Adequate investments could see disease burden and epidemic risk reduced, and fast-moving killers such as cholera slowed down. For example, improved hygiene — through water and soap — is critical in the fight against COVID-19. Yet one in four — 24 percent — of health care facilities lack basic water services, one in ten — 10 percent — have no sanitation service, and one in three — 32 percent — lack hand hygiene facilities at points of care. Data has shown that even where there is adequate WASH facilities, frontline health care workers can be at 12-times more risk of testing positive for COVID-19 compared with individuals in the general community.
Unless further investments are made, the level of productivity amid a workforce is capped. An estimated three out of four jobs that make up the global workforce are either heavily or moderately dependent on water. But having access to water and sanitation can also free up time — that would otherwise be spent collecting water — on economic activities. UN-Water estimates that improved sanitation gives every household an additional1,000 hours a year to work, study, care for children, and so on. Women’s productivity is particularly affected by lack of these services, as they are the main caretakers and manager and users of water.
The bottom line is that economic growth rests on improving educational achievement and public health — two things that are impossible without access to WASH.
The Role Of Finance Decision-Makers
None of this is news. Since the early days of the industrial revolution, we have known the transformative economic and social benefits of access to WASH, and the horrific consequences of inaction.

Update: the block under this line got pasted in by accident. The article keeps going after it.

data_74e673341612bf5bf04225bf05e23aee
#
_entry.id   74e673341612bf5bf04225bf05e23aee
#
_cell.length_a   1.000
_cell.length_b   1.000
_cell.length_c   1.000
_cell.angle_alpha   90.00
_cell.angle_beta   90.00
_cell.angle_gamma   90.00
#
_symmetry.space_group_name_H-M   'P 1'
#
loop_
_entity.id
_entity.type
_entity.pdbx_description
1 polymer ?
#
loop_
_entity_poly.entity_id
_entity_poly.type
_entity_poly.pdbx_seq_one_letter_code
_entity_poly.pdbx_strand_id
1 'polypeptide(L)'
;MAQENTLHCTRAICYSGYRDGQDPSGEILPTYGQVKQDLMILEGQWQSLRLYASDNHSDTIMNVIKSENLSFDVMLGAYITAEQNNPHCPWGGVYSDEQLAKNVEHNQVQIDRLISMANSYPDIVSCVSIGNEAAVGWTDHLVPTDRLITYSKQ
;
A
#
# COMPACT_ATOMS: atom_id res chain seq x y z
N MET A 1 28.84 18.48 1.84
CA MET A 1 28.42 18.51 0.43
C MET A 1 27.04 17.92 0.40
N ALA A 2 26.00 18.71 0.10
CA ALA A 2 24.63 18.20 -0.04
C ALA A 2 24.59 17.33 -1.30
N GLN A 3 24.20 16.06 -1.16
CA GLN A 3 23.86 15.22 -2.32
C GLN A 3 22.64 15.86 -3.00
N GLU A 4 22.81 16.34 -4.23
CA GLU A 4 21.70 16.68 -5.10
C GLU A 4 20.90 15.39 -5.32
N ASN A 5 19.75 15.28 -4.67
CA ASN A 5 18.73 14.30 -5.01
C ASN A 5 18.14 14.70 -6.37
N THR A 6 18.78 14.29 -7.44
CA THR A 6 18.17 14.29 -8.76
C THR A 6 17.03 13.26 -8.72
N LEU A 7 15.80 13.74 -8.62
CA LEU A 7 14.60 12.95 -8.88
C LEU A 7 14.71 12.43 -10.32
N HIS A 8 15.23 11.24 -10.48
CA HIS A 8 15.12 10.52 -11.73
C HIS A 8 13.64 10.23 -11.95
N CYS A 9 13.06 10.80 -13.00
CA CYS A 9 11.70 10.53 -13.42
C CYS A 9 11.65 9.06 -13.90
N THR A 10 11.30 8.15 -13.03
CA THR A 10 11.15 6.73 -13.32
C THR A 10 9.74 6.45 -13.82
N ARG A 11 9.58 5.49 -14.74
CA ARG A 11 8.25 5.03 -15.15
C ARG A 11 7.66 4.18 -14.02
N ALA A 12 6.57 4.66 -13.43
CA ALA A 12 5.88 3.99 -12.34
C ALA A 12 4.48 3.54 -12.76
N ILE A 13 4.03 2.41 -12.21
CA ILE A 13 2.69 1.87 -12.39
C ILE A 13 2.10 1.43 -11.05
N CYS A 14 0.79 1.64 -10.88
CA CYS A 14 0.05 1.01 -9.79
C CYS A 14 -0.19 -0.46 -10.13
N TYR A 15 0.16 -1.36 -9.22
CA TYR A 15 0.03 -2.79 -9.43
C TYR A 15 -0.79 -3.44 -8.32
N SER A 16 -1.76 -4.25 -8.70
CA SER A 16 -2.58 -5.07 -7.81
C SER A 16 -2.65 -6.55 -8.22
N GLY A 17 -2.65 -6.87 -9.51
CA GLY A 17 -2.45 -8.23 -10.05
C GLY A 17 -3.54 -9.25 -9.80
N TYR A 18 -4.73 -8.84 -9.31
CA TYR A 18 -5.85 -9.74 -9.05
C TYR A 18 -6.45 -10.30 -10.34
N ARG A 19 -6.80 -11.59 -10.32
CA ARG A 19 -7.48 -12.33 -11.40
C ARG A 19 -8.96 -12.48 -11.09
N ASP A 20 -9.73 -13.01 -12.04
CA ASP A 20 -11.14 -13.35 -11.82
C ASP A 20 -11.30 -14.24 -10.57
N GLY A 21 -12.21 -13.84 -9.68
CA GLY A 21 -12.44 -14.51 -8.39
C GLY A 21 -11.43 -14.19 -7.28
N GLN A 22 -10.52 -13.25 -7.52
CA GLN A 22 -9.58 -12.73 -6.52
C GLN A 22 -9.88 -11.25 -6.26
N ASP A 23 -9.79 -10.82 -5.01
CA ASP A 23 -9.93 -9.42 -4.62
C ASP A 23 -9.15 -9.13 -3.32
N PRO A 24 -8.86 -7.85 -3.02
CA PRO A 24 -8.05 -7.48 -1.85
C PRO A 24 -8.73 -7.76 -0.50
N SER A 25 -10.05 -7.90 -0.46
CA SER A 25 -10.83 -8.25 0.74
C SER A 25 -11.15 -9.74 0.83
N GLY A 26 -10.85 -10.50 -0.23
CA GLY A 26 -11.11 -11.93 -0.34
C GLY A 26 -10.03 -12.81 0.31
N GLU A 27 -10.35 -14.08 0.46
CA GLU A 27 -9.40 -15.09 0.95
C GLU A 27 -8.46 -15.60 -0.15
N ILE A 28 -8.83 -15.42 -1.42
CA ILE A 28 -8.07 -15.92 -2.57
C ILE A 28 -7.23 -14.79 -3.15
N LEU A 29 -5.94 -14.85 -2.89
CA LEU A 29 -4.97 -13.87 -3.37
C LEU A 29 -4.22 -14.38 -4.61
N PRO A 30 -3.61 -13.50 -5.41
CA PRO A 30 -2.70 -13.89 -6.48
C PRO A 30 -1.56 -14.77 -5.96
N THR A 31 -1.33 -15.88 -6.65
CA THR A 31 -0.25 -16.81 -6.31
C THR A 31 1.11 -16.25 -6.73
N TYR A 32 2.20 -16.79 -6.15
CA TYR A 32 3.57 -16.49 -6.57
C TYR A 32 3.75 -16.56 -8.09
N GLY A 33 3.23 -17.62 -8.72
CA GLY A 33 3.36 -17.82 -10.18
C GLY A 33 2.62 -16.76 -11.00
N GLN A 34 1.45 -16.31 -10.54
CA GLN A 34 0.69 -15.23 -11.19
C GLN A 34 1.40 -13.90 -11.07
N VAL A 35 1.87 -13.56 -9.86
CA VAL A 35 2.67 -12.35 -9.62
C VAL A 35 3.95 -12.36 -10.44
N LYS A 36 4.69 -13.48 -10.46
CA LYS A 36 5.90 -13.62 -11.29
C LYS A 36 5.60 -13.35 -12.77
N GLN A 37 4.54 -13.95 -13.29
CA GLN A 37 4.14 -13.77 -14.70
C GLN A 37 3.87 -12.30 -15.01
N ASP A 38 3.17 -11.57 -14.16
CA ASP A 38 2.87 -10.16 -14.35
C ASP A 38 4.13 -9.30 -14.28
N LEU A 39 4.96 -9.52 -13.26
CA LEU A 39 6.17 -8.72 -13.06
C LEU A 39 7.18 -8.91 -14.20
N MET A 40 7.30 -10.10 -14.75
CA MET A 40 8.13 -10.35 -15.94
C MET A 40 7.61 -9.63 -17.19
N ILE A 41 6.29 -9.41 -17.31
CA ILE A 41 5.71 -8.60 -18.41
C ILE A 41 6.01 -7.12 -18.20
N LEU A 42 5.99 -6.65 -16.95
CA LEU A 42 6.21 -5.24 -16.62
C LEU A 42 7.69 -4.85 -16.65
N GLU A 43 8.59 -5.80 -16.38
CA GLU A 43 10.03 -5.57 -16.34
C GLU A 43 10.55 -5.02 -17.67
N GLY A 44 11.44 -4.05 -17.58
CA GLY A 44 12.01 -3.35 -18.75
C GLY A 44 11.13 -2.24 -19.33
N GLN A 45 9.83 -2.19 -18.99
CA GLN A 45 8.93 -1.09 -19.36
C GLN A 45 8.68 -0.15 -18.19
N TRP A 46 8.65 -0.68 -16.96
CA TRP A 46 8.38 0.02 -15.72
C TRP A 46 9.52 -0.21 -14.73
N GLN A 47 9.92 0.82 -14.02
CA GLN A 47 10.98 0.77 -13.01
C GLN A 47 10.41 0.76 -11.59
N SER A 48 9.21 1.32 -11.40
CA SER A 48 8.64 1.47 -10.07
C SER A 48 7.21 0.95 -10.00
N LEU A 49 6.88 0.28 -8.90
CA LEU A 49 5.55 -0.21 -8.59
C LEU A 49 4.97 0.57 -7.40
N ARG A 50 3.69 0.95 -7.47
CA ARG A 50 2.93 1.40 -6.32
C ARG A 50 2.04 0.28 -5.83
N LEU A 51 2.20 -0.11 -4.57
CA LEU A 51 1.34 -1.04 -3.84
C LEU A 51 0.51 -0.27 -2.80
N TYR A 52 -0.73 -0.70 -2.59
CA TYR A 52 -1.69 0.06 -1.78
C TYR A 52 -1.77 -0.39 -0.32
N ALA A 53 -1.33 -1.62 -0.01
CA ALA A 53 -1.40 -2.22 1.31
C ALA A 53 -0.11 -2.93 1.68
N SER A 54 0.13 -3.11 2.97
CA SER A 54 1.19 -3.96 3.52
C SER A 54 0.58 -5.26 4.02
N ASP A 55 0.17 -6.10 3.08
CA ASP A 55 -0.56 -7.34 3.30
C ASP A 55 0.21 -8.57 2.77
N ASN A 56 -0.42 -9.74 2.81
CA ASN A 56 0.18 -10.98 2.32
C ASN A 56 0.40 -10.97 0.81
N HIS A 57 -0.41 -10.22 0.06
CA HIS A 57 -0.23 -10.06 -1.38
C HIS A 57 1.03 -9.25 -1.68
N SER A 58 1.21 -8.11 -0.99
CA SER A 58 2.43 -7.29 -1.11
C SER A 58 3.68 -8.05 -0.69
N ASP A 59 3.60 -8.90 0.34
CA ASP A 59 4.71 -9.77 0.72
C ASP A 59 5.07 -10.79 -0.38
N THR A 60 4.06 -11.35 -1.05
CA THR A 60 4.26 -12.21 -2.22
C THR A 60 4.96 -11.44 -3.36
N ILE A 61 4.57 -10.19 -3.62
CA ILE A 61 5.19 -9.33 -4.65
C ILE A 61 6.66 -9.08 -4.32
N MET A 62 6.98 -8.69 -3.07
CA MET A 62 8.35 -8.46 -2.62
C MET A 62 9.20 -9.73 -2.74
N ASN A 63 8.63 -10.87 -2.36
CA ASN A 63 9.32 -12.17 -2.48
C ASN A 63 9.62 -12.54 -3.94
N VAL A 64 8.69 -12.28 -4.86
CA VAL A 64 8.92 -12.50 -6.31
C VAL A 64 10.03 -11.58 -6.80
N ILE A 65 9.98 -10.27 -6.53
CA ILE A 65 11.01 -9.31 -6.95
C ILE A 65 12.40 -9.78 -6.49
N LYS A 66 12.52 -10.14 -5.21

If finance ministers fail to help prioritise water and sanitation, the consequences could affect societies for generations. Financial decision-makers must create an enabling environment by investing in institutions and people and mobilize new sources of finance such as taxes, tariffs, transfers, or repayable finance.
Many countries are already implementing some of these measures and seeing immediate advantages.
In India, a substantial allocation was made to the Prime Ministers’ Open Defecation Free (ODF) drive, Swachh Bharat Mission (SBM). An unprecedented allocation was made since 2014, and the programme was implemented on a mission mode till 2019. Phase II of SBM is now focusing on Solid Liquid Resource Management (SLRM). A similar flagship programme on access to piped water supply in the form of Jal Jeevan Mission (JJM) was also initiated in 2019. This programme aiming for universal access to piped water supply too has a substantial budgetary allocation.
In the end, well-resourced, well-run water, sanitation and hygiene systems are catalysts for progress in every sector from gender, food, and education, to health, industry, and the environment.
By nature of their work, finance ministers must use evidence to make smart decisions that will help their counties to flourish. In the case of WASH, the evidence is clear: continuing to neglect these services will only continue to stunt the growth of our economies, populations, and societies.
(This is an opinion piece. The views expressed are the author’s own. The Quint neither endorses nor is responsible for them.)